Committed to reforming legal education and the pursuit of academic excellence, NLSIU places significant emphasis on legal and policy research. Research at NLSIU is primarily carried out through its Centres, Chairs, multi-year research projects, and through individual faculty initiatives. The University’s specialised research centres have been repeatedly called upon to shape laws and improve implementation in intellectual property, child rights, and environmental laws, among many others.
In 2020, NLSIU identified five focus areas where it will develop new interdisciplinary research clusters:
- Labour and Work
- Climate Justice
- State Design and Reform
- Access to Justice & Legal System Reform
- Law, Technology and Society
Enquiring into India’s state capacity
Labour law and the future of work
NLSIU’s research centres anchor original and deep research on a broad range of critical areas. They also form nodes through which faculty, students and scholars publicly engage on these issues to inform, educate and help shape reform measures. From human rights and gender equality to leading environmental law research and emerging issues on law and technology, NLSIU’s research centres continue to engage with and impact key societal concerns in every decade.
Research Chairs at NLS aim to advance knowledge in their respective fields through original inquiry, promotion of academic debate and dissemination of the latest research and findings. They play a critical role in strengthening the teaching, research and training capabilities of the University as a whole.
Projects & Grants
Continuing our research efforts in 2020 and 2021, NLSIU has entered into a slew of collaborations both at the local and international level. We hope to initiate more such collaborations in the coming months and bring together scholars and researchers from across India and around the world to produce innovative and relevant outcomes through our research.
NLS is home to several interdisciplinary journals that have carried articles by leading scholars and experts over the years, and been cited by the Supreme Court on several occasions. The journals have a commitment to open access and the promotion of legal writing, and occupy an important space in legal academia in India.
Feminism and its Discontents: Punishing Sexual Violence in India
January 25, 2021
Mapping the responses of feminist groups to the J. S. Verma Committee, this article underscores inconsistencies between the positions on defining sexual offences on the one hand and suggesting appropriate punishments on the other. It argues that the absence of engagement around complex issues of criminal law and sentencing not only left feminists divided on the outcome in Mahmood Farooqui’s case but also revealed unintended consequences of the newly introduced law on rape.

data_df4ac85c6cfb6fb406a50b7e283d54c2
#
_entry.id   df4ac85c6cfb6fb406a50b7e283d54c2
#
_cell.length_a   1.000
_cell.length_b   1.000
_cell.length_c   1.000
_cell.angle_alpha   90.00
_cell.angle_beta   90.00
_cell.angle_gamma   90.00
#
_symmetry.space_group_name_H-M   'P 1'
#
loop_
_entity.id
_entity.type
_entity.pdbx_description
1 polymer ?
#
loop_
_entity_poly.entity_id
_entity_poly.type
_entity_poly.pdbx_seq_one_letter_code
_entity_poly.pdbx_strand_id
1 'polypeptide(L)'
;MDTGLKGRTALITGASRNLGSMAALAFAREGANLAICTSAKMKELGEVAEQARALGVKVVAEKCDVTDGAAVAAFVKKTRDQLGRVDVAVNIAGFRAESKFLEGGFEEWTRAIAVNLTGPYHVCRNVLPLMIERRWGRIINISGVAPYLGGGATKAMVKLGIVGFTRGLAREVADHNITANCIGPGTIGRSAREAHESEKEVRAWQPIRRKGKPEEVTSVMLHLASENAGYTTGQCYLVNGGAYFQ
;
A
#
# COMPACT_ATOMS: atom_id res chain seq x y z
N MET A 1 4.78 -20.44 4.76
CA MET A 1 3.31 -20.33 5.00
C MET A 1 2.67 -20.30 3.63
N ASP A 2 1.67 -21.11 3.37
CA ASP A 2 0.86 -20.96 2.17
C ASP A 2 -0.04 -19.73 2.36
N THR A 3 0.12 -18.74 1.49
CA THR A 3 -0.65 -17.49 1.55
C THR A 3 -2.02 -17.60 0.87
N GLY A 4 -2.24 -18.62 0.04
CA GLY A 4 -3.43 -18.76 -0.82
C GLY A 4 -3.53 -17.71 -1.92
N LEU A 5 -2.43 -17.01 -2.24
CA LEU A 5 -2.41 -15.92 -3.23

Penological Justifications as Sentencing Factors in Death Penalty Sentencing
January 20, 2021
When the Supreme Court of India upheld the constitutionality of the death penalty in Bachan Singh v. State of Punjab in 1980, it also laid down a sentencing framework for subsequent sentencing courts. This article argues that it is not within the mandate of sentencing judges to invoke penological theories as separate sentencing factors in individual cases when deciding between life imprisonment and the death sentence.
Consumer Protection in Electronic Commerce and Online Dispute Resolution Through Mediation
November 28, 2020
This chapter focuses on consumer protection in E-Commerce in India and the success of online dispute resolution through mediation initiative carried out by National Law School of India University, Bengaluru.
The Evolution of the Right to Property in India: From a Law and Development Perspective
November 19, 2020
Looking at Article 31 and its initial amendments from a “law and development” perspective provides a critique of the current narrative of “conflict” and offers an alternative interpretation of its history. The paper argues that rather than arising from the pursuit of either authoritarian socialist planning or an egalitarian social revolution, the travails of the Article came in the context of India’s quest for economic modernity through a process of “passive revolution”.